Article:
October 21, 2014
Russian Tattoo by Elena Gorokhova
I read "A Mountain of Crumbs" and really enjoyed it. So I was interested in seeing where the rest of Gorokhova's life went after she came to the United States on the arm of her new (stranger) husband. Having studied English for most of the time she was in Russia, it is still quite the transition to a new culture.
In her previous memoir, Elena meets a young American man who says he will marry her and have an "open" relationship in order to bring her to the United States. She isn't sure what she's signing up for, but quickly realizes that he is not the man she had thought he might be and that she is lonely and unsure of how to act in this new country. Eventually they fall apart and she is able to meet another man who will become her husband and the father of her child. As she transitions into a way of life here, her mother still worries about her though and eventually she has worries of her own as a mother that she must overcome in order to be more at peace with her life.
Elena was very much a worrier in this book. She worried about everything. And I can't say that I blame her. She had a lot going on and felt very out of place and didn't have the support she apparently needed when she first moved. Her first husband seemed distant and cold, but we are just getting her side of the story. I do wonder if she ever reimbursed him the money he spent in bringing her to the United States, but I suppose at this point it doesn't matter. Her mother was not as strongly written in this book either. She was a sideline, a strife that was dealt with sometimes, and an endearing mother in others that the author recalled fondly. The same goes for her sister who is briefly mentioned. Her husband gets a lot of detail though (the 2nd one) and I felt that he really was a good person.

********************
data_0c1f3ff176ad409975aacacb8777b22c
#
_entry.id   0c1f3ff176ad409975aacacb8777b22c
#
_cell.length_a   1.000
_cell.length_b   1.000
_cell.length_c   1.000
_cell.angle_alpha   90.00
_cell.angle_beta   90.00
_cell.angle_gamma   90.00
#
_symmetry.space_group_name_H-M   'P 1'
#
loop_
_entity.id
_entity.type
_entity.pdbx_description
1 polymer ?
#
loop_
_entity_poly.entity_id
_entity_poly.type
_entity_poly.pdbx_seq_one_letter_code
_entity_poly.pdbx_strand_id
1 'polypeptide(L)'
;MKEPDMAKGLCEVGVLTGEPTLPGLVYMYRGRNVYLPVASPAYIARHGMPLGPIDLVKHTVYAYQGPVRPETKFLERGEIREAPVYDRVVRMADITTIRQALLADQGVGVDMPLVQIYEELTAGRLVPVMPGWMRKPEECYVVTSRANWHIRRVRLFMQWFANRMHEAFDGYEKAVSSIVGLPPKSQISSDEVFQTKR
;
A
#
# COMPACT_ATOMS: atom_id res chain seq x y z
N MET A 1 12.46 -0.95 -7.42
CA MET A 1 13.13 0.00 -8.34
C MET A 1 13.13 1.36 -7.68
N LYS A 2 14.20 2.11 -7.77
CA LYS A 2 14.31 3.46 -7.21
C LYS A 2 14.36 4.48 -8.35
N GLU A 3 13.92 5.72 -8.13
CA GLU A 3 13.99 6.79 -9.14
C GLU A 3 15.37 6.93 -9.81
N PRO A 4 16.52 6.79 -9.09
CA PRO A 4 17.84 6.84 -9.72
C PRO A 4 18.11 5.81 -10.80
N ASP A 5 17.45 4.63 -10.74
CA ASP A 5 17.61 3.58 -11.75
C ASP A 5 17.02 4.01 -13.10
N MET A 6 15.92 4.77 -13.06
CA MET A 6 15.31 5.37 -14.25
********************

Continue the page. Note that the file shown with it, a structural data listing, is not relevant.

I wasn't as engrossed in this one as I was the first. It was somehow both lengthy and too short all at once. The parts I wanted more detail on (transition to life in America, customs, etc.) there just didn't seem to be enough of, and those I didn't really care about (family members Dr. appointments) there was quite a bit of. I thought her interactions with her family were interesting, but didn't need to know every kind of Dr. her mother had appointments at. I was also surprised at how little time was spent on her daughter as I expected that to be a larger part of the book. Really, the best detail though was her description of encountering a hamburger for the first time. It made an impact and showed just how different life in the Soviet Union is from here.
I can't say that it was an exceptionally strong 2nd memoir, but it certainly was expressive writing. It does what a memoir should; bring you the life of the writer.